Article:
6 January 2000 Edition
``Unprecedented Opportunity'' - IRA
A statement from the IRA was received by An Phoblacht on Wednesday, 5 January. In it, the IRA emphasises that this new century offers an ``unprecedented opportunity to leave behind the failures of the past''.
The statement says that ``there can be no excuse for further delay in the implementation of those aspects of the Good Friday Agreement which are the responsibility of the British government''. It emphasises that failure ``to rapidly implement a programme of demilitarisation can only have a negative impact on the potential for political progress and, therefore, serve the same agenda as those who continue covert surveillance operations''.
The IRA also refers to recent revelations surrounding British Intelligence covert surveillance operations and RUC efforts to recruit informers which, the atetement says, ``are clear evidence of a continuation of their war against republicans.
``These activities are part of an ongoing attempt to defeat republicans and subvert the existing opportunity for the achievement of a durable peace.''
The following is the full text of the statement.
``The leadership of Óglaigh na hÉireann extends New Year's greetings to our friends and supporters at home and abroad.
We send solidarity greetings to our imprisoned comrades and their families.
As we enter a New Year we reaffirm our commitment to the achievement of our objectives, the creation of a national democracy through a united, independent and free Ireland.
It remains our view that the ending of British government interference in Irish affairs offers the only basis for the establishment of a just and lasting peace in Ireland.
We have consistently demonstrated our willingness to facilitate the search for a durable peace.
On 17 November 1999, by way of further contribution to the peace process, we announced that, following the establishment of the institutions set out in the Good Friday Agreement, we would appoint a representative to enter into discussions with the Independent International Commission on Decommissioning (IICD). This representative has since met the IICD and further discussion will take place.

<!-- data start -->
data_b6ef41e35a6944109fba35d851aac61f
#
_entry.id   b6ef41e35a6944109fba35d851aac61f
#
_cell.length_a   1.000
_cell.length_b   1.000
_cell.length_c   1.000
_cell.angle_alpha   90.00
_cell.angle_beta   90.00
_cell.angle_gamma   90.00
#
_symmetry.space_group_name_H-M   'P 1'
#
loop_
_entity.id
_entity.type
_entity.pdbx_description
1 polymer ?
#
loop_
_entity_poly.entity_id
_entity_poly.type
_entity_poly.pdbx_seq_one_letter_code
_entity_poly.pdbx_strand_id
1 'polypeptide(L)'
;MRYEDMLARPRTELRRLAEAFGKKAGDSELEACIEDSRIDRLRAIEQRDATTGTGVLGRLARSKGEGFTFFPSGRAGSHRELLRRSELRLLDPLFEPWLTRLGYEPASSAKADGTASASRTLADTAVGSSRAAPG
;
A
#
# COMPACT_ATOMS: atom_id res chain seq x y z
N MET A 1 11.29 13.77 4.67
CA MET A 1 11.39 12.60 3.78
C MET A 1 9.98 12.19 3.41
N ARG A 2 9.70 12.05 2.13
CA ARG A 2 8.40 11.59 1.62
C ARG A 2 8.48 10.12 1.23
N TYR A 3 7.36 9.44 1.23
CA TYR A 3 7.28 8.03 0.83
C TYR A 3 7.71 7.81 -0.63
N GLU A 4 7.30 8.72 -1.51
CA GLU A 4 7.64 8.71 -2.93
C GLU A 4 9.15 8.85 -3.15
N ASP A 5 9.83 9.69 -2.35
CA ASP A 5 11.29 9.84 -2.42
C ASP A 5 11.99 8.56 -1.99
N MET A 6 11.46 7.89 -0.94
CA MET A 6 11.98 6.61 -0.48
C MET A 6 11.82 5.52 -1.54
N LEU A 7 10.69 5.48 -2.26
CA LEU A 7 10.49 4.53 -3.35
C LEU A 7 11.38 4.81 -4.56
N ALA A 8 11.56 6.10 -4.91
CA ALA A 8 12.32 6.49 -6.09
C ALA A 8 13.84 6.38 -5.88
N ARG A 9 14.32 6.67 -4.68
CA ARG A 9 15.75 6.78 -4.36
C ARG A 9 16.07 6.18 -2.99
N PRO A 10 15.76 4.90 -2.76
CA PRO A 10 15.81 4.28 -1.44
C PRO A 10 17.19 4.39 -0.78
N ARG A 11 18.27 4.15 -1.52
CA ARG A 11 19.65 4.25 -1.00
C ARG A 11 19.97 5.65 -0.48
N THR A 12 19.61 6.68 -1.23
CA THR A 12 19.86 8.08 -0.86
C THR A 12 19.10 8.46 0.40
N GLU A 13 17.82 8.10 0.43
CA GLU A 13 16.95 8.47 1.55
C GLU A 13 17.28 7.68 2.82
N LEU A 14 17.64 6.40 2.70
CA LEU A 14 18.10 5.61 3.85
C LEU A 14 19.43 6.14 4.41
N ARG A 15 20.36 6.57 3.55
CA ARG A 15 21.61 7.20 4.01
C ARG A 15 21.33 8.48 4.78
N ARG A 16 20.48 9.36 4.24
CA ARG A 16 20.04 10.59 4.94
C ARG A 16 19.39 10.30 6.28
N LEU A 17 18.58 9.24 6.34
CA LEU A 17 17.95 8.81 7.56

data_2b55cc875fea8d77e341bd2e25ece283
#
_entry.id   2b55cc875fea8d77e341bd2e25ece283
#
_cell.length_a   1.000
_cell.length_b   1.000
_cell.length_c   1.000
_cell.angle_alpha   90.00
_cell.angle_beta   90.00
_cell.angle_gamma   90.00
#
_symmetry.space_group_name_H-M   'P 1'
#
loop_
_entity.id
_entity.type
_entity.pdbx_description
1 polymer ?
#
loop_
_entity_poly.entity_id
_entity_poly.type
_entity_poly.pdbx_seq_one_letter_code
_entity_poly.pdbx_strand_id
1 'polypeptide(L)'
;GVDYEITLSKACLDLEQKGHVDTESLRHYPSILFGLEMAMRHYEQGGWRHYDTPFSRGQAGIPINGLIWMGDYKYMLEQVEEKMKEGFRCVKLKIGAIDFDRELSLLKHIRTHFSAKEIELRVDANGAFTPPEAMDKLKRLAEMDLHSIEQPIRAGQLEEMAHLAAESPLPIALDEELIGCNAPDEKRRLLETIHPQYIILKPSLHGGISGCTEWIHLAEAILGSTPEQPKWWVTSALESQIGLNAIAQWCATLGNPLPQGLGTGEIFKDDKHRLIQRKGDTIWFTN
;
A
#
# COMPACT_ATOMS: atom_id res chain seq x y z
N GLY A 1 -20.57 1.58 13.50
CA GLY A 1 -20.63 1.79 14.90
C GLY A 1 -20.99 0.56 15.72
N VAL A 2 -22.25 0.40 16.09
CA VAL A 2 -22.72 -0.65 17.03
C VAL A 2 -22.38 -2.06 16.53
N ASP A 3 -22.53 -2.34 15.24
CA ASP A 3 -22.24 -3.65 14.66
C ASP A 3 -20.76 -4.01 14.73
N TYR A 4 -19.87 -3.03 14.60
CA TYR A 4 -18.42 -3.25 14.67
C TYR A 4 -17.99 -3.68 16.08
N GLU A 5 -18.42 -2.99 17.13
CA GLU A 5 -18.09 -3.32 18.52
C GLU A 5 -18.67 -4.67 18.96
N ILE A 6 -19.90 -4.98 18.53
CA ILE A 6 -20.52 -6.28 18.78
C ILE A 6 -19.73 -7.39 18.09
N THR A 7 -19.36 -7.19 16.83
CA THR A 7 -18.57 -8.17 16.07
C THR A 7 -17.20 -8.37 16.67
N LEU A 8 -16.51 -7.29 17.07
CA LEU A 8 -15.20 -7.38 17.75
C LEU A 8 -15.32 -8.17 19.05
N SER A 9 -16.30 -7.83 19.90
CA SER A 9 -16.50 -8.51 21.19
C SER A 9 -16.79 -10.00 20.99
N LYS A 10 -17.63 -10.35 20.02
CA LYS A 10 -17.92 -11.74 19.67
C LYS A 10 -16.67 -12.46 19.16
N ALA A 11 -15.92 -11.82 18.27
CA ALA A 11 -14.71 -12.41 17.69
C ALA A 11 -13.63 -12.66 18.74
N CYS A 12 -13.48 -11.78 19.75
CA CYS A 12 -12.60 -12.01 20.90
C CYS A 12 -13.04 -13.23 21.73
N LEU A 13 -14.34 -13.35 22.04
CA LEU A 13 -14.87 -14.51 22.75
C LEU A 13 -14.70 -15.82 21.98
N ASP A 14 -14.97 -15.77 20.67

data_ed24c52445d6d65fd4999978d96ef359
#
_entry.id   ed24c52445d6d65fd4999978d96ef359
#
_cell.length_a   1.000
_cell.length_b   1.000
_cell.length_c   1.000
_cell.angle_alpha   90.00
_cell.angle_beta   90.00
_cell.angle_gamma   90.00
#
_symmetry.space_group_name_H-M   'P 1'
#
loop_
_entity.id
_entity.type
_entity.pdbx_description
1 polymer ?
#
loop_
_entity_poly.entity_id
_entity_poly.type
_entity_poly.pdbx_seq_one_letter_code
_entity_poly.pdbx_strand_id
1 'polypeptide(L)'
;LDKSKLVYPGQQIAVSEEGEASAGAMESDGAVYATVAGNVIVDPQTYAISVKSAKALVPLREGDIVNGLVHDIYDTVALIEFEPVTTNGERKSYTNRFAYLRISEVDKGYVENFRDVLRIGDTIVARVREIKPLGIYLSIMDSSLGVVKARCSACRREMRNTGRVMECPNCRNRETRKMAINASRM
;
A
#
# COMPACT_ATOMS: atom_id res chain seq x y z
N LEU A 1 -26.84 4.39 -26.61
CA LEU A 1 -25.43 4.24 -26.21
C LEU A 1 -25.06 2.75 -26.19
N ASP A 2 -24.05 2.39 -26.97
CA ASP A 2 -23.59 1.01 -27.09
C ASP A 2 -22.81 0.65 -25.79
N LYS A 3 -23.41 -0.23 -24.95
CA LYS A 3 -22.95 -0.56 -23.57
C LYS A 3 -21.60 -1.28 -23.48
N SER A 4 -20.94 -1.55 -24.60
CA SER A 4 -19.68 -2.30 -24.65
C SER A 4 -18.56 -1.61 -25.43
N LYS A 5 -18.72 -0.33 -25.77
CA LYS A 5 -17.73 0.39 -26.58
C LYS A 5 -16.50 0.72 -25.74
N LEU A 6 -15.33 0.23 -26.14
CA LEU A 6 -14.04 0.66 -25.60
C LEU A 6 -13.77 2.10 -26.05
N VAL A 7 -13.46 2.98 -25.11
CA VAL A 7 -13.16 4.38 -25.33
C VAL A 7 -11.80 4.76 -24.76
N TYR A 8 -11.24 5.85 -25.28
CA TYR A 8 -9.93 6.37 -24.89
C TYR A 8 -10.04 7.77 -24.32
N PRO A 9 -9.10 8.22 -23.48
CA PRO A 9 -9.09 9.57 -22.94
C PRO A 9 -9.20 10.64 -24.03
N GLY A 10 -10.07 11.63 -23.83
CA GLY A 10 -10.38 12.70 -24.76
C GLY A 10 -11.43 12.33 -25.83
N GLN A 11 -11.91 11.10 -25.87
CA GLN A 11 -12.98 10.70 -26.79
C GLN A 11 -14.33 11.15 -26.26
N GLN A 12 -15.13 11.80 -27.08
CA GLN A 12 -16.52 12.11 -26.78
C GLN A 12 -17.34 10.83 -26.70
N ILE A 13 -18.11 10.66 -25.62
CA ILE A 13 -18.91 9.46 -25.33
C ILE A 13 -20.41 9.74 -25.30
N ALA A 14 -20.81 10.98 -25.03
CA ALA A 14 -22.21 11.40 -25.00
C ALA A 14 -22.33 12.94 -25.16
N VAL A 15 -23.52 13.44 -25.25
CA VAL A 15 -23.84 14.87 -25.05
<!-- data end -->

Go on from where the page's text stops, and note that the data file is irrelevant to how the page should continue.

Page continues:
We were persuaded to take this step on the understanding that it would help end the political vacuum which had been created and maintained by unionist politicians for the previous 18 months and bring about forward political movement.
The subsequent attempt by the UUP to set preconditions on further political progress was not part of this understanding, is outside the terms of the Mitchell Review and serves only to undermine the potential for advancing the peace process.
Recent revelations surrounding British Intelligence covert surveillance operations and RUC efforts to recruit informers are clear evidence of a continuation of their war against republicans. These activities are part of an ongoing attempt to defeat republicans and subvert the existing opportunity for the achievement of a durable peace.
There can be no excuse for further delay in the implementation of those aspects of the Good Friday Agreement which are the responsibility of the British government. Any failure on their part to rapidly implement a programme of demilitarisation can only have a negative impact on the potential for political progress and, therefore, serve the same agenda as those who continue covert surveillance operations.
The search for a durable peace has presented challenges to Irish republicans, unionists and the British and Irish governments and will continue to do so.
As we move into a new century there exists an unprecedented opportunity to leave behind the failures of the past.
The leadership of Óglaigh na hÉireann will continue to play a positive role in a genuine effort to realise a just and lasting peace.''
Irish Republican Publicity Bureau
A Time of Hope - Gerry Adams